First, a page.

Monday, March 9, 2009

The struggle for inspiration

It occurred to me about a month ago that my pottery continues to be attractive to other potters, but not necessarily to the general public. I reached out to a few respected people for critiques.

Now I was looking for actual critiques. Not the kind of "oh you are wonderful, don't change a thing..." critiques. People who love you give you those kind of critiques, because they don't know any better. I was looking for the kind of critique that would tell me what I was doing wrong. Because something is definitely wrong. My work sells, but barely. People who love my work are people who can and do make their own. They don't need to buy it, they can make it. It's a great ego boost to have a fellow potter say something to the effect of "Wow, look at that form!" or "I love the way you applied that glaze!" or "This pot is so light!" but it doesn't put bank in the wallet.

So what did I hear? Color. My color palette does not translate well in the online market. I need to add discernible patterns and color to my pots. Less browns, coppers, bronzes and golds. More white, green, and (gasp!) blue. I need to find a pattern and apply it to my pots.

This has led me to be acutely aware of repeating patterns in our society. Patterns show up frequently in home decoration, tile, wallpaper, fabrics. I have been looking at the work of my friends and colleagues and have been analyzing what they are doing in their own work. What colors do they use and how do they use them? What patterns do they employ? Do they draw them or do they stamp them, or is there some other technique? Why do they choose to use sprig molds to add clay or shellac and wax resist?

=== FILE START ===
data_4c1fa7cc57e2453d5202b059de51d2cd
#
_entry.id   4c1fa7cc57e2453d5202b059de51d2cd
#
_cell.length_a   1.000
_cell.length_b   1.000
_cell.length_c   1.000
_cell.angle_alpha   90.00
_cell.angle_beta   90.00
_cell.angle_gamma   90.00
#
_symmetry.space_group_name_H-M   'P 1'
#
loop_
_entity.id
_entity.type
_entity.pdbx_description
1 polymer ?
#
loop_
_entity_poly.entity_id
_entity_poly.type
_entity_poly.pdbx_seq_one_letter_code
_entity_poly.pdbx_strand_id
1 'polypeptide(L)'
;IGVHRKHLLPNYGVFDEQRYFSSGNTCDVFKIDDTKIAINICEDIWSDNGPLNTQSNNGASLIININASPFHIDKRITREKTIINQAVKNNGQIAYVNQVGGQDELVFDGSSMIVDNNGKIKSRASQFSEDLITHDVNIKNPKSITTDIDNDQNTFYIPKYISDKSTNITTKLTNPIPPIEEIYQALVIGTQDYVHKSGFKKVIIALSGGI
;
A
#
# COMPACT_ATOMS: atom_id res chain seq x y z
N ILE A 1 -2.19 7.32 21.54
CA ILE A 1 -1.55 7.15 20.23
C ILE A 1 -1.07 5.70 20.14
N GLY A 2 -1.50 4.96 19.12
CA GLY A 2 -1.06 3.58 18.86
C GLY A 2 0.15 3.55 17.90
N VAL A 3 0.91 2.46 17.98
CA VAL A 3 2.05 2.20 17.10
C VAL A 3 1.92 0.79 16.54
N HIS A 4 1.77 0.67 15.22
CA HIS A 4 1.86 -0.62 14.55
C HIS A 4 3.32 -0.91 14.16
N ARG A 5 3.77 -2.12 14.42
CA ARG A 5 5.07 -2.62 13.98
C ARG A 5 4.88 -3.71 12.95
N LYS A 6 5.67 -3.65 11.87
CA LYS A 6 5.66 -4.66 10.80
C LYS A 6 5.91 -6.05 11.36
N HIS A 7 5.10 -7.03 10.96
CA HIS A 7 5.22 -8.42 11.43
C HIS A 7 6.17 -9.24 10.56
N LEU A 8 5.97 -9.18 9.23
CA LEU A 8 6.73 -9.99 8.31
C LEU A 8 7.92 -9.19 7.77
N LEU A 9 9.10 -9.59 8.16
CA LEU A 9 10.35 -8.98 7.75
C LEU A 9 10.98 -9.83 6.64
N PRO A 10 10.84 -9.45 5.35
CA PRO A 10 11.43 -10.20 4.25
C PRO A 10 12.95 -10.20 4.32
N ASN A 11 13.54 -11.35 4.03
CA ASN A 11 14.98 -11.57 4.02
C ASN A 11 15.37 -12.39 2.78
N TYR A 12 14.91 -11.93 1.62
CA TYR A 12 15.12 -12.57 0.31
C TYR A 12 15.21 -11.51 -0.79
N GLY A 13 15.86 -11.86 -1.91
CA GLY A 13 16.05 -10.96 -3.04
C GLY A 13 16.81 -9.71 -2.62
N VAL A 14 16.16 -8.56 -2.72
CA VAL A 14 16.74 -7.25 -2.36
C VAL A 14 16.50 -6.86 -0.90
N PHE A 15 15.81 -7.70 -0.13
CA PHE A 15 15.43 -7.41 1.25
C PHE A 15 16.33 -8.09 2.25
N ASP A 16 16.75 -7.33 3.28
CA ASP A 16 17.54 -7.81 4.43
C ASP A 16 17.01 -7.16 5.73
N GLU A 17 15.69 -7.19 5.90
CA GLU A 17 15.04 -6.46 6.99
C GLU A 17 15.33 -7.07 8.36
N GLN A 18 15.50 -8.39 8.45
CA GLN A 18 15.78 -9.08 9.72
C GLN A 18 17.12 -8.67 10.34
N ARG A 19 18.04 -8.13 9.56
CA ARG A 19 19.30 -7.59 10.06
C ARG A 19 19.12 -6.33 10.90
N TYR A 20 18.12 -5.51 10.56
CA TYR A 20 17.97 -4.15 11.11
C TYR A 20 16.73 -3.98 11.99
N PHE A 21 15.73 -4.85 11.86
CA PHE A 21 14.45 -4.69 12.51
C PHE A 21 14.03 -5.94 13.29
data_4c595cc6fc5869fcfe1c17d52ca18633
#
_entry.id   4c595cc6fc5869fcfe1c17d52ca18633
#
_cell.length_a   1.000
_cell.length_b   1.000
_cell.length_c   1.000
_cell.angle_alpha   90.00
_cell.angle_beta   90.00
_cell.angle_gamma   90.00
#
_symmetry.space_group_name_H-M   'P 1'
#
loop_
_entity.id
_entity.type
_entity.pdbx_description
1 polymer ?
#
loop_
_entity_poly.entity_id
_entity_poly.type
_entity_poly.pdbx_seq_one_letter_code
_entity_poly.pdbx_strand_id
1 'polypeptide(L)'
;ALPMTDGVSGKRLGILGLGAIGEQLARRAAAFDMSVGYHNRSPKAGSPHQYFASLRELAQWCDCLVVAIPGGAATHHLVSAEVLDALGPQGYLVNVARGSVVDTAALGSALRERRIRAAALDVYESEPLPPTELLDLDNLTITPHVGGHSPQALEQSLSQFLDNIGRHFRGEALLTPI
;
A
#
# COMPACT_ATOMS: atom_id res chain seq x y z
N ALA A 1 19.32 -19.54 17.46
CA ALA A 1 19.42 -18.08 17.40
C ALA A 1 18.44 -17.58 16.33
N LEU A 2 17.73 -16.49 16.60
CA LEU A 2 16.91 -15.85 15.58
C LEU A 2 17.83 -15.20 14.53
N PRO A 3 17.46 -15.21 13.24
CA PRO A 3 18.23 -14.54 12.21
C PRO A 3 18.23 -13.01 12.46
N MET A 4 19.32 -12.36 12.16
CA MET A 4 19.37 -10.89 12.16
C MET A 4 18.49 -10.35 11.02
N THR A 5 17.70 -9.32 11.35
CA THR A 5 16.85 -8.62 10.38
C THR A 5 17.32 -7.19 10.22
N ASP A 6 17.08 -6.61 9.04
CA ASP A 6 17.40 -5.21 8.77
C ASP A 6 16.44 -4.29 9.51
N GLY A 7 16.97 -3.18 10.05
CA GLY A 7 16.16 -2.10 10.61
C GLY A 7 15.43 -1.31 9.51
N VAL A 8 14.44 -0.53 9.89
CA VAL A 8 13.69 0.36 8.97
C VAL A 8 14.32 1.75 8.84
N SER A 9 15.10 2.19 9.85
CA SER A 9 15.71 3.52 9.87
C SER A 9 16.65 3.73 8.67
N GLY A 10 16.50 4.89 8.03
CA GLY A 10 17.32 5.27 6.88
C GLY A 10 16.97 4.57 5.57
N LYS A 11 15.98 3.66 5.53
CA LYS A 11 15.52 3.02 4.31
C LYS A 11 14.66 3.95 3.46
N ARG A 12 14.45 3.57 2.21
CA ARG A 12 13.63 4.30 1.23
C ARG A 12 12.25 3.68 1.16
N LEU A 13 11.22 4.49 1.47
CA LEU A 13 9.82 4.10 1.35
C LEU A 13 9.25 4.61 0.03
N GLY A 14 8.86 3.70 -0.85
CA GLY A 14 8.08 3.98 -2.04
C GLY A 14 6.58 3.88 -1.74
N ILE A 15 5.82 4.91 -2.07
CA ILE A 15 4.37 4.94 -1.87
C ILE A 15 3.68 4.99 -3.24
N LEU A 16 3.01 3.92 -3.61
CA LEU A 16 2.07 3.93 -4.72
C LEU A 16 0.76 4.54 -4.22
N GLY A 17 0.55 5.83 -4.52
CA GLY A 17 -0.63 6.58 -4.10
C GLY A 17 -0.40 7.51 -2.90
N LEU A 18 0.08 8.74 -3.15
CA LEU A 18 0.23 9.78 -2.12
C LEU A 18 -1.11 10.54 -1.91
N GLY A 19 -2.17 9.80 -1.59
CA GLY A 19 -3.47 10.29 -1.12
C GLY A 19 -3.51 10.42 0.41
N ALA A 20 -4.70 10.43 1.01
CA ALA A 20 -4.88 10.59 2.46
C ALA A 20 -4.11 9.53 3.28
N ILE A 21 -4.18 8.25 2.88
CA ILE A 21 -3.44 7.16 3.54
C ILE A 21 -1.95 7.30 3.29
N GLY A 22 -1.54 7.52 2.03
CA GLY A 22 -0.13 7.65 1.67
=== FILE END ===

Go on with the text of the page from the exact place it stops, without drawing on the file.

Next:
I want their work to influence me, what they are doing right to show me the way. It's a fine line between influence and imitation. I am working to maintain my vision of my work and allow these ideas to become mine. I have found patterns that touch me, attract me, and I am allowing those patterns to begin to work their way into my consciousness. The next step is allowing them to be a part of my work.
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1 comment:

Melissa said...

LOL! this made me laugh. I heard once that having other potters say they liked your work was a kiss of death at a show!
It's funny that you are mentioning your browns as being undesirable to the public. One of the fellows that I see at shows keeps telling me to add brown to my pallet because it sells like crazy!